This results in ExampleRestControllerAdvice matchingUndeclaredThrowableException with Exception class and firing handler method different than expected.

Sequence diagram

But why UndeclaredThrowableException is thrown? Because the get() method written in Groovy in fact didn't declare any checked exceptions that it could potentially throw. The proxy doesn't know anything about that controller is written in Groovy and no throws declared means that checked exception may still occur. This behaviour also corresponds to Proxy documentation [3].
The issue can be fixed easily by adding checked exceptions to get() method definition or defining ExampleRestControllerException as runtime exception. Former solution technically works but isn't 'groovy' though and the latter is an approach that Spring prefers and is currently considered to be best practice for exception handling [4].

At the end, I would not blame Groovy for this situation. Instead, I would rather point that despite the fact that Groovy simply don't care about checked exceptions, it doesn't mean that other libraries also don't care. This is not what most programmers think of first when using Groovy. A similar situation may happen with any other JVM language that 'ignores' checked exceptions.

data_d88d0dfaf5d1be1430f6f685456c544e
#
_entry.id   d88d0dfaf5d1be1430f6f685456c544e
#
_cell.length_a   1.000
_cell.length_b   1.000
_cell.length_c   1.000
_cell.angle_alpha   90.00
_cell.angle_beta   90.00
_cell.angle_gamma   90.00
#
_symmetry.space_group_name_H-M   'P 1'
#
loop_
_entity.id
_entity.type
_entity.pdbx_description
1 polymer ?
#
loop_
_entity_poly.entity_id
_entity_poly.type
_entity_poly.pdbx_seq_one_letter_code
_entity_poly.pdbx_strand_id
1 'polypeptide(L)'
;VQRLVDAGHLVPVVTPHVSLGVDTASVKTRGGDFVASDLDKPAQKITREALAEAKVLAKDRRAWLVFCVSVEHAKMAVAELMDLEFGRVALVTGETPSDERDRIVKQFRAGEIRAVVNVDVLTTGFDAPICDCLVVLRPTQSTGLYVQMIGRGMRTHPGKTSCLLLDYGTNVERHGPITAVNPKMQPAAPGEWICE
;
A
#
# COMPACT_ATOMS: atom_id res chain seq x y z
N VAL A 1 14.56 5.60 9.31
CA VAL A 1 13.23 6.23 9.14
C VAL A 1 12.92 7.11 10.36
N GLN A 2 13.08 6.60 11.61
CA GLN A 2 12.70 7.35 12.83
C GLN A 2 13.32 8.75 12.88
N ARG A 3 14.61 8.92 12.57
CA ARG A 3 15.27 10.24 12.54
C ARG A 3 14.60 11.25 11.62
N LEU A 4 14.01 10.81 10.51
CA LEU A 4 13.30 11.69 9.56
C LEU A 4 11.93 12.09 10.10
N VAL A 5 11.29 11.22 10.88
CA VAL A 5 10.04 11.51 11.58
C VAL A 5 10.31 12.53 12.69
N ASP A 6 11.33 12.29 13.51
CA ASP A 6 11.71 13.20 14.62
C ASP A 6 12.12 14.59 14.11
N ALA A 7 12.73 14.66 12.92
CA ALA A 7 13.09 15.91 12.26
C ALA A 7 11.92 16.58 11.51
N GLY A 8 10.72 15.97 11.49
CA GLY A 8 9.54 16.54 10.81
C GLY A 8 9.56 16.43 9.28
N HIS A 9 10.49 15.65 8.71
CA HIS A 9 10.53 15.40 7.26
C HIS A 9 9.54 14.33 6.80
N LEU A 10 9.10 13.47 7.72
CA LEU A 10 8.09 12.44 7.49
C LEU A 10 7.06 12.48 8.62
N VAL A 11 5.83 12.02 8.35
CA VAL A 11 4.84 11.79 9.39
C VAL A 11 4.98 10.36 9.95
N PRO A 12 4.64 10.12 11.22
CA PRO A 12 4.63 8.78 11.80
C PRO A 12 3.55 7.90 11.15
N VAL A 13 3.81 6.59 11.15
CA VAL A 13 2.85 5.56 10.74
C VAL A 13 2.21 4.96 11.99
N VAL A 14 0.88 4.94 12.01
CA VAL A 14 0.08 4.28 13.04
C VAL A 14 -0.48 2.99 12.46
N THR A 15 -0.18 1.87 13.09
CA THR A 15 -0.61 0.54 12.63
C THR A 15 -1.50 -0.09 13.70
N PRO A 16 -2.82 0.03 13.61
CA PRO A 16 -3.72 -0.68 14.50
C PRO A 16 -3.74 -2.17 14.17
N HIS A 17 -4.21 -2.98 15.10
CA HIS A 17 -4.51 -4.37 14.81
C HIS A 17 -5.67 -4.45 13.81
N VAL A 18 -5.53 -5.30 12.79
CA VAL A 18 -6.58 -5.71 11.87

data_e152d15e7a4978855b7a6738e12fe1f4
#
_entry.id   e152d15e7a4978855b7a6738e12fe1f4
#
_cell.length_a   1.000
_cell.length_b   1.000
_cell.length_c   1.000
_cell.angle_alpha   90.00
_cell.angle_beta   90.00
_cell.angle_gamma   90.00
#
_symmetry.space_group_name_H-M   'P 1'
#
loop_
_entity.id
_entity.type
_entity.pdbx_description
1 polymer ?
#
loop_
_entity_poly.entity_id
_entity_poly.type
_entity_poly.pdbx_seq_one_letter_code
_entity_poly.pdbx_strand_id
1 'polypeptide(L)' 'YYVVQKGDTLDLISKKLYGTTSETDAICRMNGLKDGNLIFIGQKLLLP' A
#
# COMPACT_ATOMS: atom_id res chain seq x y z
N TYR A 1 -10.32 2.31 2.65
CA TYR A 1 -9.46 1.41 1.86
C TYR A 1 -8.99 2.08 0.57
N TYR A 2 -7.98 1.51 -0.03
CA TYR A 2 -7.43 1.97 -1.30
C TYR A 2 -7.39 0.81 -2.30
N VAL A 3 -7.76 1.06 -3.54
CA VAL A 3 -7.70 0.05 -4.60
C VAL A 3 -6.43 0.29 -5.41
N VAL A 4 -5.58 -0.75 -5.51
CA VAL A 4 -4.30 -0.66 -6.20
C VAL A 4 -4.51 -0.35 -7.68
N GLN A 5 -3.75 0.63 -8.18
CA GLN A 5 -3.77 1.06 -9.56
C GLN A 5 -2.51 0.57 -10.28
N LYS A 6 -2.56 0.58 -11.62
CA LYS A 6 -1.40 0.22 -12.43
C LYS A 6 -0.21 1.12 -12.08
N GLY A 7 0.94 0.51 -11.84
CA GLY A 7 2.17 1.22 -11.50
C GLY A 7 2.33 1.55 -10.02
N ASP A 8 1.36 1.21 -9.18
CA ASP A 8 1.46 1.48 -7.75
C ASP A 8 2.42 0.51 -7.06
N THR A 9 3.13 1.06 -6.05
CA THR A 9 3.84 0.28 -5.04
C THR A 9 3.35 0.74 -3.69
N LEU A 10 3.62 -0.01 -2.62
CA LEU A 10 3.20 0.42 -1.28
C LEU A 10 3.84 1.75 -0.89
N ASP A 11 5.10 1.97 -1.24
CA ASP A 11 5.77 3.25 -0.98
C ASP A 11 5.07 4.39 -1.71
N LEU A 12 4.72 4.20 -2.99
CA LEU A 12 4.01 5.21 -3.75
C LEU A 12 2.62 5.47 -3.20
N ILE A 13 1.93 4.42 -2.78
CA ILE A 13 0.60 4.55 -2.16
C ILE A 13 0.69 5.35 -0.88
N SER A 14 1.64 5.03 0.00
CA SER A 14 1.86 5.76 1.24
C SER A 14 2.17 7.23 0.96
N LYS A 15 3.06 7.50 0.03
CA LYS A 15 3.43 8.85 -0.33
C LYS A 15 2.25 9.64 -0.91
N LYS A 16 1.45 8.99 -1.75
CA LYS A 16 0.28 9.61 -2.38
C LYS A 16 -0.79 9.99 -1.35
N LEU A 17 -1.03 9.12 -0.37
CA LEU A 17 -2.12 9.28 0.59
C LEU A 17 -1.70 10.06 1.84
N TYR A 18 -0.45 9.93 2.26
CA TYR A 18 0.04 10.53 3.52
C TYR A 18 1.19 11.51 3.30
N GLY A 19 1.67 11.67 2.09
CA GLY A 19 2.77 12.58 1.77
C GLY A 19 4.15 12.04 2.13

The best thing we can do to protect ourselves from situations like this is to prepare tests carefully. Imagine no controller tests for ExampleRestControllerException case - whole application builds and runs perfectly on production until this special case occurs and controller simply returns a wrong answer to the client. A bug like this may not be so obvious and fast to track or fix.

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Topics:
groovy and spring ,exception handling ,cglib ,proxy ,aspect oriented programming

Opinions expressed by DZone contributors are their own.